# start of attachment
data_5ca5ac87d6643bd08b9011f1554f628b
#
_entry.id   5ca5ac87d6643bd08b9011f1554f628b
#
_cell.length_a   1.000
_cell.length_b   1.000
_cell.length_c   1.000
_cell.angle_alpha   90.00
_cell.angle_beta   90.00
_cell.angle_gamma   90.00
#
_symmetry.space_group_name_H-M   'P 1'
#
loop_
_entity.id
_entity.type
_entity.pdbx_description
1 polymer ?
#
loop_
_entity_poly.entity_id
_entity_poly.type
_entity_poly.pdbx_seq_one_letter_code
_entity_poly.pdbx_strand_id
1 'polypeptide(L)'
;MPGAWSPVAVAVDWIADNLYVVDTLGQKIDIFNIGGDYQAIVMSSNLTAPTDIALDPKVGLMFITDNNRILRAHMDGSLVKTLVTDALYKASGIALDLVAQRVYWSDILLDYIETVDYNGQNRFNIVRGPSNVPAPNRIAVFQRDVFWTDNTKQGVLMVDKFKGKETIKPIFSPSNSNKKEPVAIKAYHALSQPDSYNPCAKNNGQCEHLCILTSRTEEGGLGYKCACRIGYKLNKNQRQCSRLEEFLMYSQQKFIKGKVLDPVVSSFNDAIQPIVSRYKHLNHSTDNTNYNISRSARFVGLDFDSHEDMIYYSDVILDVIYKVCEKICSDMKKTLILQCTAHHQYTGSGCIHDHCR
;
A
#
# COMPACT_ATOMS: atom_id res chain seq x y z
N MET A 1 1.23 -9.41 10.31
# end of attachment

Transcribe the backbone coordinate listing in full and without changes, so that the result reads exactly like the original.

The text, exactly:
data_5ca5ac87d6643bd08b9011f1554f628b
#
_entry.id   5ca5ac87d6643bd08b9011f1554f628b
#
_cell.length_a   1.000
_cell.length_b   1.000
_cell.length_c   1.000
_cell.angle_alpha   90.00
_cell.angle_beta   90.00
_cell.angle_gamma   90.00
#
_symmetry.space_group_name_H-M   'P 1'
#
loop_
_entity.id
_entity.type
_entity.pdbx_description
1 polymer ?
#
loop_
_entity_poly.entity_id
_entity_poly.type
_entity_poly.pdbx_seq_one_letter_code
_entity_poly.pdbx_strand_id
1 'polypeptide(L)'
;MPGAWSPVAVAVDWIADNLYVVDTLGQKIDIFNIGGDYQAIVMSSNLTAPTDIALDPKVGLMFITDNNRILRAHMDGSLVKTLVTDALYKASGIALDLVAQRVYWSDILLDYIETVDYNGQNRFNIVRGPSNVPAPNRIAVFQRDVFWTDNTKQGVLMVDKFKGKETIKPIFSPSNSNKKEPVAIKAYHALSQPDSYNPCAKNNGQCEHLCILTSRTEEGGLGYKCACRIGYKLNKNQRQCSRLEEFLMYSQQKFIKGKVLDPVVSSFNDAIQPIVSRYKHLNHSTDNTNYNISRSARFVGLDFDSHEDMIYYSDVILDVIYKVCEKICSDMKKTLILQCTAHHQYTGSGCIHDHCR
;
A
#
# COMPACT_ATOMS: atom_id res chain seq x y z
N MET A 1 1.23 -9.41 10.31